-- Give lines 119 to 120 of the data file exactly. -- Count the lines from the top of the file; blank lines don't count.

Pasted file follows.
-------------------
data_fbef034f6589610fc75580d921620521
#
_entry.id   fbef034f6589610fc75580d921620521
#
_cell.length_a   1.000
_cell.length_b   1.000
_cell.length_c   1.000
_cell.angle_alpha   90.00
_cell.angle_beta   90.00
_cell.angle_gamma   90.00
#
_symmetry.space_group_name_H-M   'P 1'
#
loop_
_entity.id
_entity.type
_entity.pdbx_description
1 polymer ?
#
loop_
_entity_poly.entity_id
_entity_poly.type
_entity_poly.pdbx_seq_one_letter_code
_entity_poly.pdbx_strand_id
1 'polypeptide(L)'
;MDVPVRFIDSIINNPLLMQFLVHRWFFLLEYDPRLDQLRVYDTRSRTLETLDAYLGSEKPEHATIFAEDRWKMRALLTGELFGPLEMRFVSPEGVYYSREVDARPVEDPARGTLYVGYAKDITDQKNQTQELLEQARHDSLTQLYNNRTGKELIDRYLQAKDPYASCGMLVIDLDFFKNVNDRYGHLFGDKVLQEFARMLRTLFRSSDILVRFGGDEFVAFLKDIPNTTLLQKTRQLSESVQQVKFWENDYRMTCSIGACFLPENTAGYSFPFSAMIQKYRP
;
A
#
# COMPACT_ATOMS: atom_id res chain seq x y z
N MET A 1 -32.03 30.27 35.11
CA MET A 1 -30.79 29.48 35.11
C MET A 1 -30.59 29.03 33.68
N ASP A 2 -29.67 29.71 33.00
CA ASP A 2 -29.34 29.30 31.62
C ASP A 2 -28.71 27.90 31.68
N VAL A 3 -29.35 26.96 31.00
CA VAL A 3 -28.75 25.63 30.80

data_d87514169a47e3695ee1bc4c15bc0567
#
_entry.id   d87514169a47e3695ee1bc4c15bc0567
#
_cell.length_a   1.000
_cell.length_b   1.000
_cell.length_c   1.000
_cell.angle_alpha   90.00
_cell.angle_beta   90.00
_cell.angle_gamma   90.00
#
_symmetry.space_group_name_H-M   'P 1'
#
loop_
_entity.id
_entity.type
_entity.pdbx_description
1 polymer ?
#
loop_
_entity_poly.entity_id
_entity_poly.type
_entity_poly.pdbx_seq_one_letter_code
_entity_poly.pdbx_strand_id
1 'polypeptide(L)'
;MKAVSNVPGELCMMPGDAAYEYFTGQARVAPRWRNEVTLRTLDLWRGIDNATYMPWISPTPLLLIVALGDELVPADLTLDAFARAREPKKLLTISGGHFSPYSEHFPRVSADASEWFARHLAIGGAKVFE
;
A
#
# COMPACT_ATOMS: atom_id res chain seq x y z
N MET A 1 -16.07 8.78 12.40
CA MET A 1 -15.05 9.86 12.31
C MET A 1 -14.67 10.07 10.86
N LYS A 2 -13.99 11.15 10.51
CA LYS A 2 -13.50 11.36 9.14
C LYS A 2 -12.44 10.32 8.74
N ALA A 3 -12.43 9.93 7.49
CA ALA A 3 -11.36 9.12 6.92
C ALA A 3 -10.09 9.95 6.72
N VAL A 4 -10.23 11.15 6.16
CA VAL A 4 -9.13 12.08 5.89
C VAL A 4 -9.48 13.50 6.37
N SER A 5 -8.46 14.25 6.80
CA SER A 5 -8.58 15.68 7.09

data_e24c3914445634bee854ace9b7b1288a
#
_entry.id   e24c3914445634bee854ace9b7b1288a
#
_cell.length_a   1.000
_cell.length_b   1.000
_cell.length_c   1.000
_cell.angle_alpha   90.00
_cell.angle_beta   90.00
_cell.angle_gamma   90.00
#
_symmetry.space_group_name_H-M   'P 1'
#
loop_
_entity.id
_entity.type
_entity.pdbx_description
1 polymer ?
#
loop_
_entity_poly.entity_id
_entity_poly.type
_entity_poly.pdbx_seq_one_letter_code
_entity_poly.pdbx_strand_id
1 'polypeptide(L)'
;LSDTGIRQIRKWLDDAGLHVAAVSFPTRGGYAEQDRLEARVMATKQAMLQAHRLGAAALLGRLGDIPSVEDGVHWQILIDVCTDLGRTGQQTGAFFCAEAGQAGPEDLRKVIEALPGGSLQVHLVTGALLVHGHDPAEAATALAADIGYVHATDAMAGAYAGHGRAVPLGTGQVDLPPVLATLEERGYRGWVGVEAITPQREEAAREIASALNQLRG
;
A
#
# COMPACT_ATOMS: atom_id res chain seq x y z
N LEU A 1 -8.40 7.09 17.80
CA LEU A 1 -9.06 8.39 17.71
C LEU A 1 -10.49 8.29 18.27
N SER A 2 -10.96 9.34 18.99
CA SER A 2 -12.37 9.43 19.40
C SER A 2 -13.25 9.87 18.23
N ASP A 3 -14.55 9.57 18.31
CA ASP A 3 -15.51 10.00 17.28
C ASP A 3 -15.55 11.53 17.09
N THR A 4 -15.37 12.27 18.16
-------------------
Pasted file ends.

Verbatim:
N ASP A 3 -14.55 9.57 18.31
CA ASP A 3 -15.51 10.00 17.28